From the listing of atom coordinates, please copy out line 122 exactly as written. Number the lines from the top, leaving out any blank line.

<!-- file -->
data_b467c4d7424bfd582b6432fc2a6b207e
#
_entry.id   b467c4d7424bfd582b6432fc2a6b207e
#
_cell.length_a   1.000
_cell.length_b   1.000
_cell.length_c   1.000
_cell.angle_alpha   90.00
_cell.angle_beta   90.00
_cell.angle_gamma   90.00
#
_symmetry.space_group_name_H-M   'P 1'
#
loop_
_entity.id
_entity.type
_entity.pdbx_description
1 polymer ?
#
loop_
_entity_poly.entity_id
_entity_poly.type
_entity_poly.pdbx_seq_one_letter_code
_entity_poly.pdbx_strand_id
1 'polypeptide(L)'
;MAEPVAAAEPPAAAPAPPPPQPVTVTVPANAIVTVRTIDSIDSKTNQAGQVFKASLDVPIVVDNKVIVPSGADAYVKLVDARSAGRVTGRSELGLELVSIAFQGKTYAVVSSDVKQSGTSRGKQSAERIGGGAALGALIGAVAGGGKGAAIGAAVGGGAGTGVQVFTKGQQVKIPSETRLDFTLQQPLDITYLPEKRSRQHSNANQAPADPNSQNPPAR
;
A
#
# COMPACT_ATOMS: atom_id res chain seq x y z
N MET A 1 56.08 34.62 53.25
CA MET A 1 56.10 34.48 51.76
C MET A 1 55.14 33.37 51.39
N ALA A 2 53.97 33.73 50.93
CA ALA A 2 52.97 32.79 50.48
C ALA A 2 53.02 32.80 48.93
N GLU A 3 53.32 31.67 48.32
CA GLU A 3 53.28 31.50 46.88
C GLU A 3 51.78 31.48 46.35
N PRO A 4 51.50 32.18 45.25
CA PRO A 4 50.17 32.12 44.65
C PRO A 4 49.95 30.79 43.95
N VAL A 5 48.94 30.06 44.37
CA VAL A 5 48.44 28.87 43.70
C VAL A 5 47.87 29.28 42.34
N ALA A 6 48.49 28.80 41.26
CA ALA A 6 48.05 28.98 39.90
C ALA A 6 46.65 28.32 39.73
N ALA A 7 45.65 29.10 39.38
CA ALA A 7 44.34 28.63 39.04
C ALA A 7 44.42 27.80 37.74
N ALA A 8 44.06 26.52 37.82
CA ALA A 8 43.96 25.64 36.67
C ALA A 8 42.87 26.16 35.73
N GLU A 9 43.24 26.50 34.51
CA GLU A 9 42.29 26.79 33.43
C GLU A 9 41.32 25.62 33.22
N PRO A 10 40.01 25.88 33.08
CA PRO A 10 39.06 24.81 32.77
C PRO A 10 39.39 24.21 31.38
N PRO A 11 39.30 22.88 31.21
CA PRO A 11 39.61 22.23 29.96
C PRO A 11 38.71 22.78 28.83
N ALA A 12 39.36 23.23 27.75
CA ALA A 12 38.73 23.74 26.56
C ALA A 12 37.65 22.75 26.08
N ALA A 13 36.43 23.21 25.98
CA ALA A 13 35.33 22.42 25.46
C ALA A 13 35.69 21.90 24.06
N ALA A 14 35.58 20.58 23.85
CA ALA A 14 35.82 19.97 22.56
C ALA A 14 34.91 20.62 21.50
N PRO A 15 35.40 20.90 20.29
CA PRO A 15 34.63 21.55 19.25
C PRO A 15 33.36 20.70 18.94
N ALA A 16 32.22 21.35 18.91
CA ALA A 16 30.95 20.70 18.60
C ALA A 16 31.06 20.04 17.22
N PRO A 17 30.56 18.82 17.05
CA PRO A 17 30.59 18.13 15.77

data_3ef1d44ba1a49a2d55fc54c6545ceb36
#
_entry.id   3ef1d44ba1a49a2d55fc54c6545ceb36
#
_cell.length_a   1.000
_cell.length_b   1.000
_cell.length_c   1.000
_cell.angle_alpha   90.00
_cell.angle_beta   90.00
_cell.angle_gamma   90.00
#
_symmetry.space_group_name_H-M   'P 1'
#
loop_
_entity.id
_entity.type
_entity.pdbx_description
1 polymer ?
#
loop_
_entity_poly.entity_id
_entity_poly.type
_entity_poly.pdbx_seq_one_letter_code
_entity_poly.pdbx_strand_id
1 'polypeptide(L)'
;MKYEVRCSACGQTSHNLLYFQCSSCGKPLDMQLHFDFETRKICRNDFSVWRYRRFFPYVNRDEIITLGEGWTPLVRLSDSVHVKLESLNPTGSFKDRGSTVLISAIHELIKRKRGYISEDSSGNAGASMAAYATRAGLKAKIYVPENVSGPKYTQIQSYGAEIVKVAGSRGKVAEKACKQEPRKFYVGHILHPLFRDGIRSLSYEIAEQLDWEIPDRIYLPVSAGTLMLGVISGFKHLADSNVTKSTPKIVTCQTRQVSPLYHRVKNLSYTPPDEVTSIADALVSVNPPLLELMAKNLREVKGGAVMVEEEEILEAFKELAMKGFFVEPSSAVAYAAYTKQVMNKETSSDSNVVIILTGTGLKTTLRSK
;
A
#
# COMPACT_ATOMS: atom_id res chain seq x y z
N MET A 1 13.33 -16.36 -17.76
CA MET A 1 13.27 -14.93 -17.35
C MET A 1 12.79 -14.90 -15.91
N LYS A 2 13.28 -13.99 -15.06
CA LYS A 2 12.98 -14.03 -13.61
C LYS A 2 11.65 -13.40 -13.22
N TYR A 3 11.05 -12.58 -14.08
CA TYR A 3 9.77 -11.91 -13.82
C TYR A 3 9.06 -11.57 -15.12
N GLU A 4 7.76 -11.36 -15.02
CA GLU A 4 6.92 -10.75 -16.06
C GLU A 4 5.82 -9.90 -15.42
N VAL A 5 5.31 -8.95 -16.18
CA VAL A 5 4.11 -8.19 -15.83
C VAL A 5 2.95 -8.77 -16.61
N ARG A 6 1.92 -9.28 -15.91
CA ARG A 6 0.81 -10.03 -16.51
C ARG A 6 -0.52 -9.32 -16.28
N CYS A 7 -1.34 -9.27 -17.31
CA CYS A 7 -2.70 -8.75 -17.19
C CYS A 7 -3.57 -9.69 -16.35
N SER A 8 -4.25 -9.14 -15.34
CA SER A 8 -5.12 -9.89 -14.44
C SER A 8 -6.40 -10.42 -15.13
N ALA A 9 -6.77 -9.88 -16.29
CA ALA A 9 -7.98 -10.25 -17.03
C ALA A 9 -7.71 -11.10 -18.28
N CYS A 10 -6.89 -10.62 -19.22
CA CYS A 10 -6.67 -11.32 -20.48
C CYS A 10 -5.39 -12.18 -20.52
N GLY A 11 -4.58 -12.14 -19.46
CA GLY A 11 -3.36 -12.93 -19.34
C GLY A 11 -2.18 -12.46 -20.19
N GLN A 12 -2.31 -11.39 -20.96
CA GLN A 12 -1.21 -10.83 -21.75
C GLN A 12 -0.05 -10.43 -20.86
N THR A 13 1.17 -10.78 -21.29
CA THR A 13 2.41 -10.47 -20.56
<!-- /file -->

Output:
C GLU A 4 5.82 -9.90 -15.42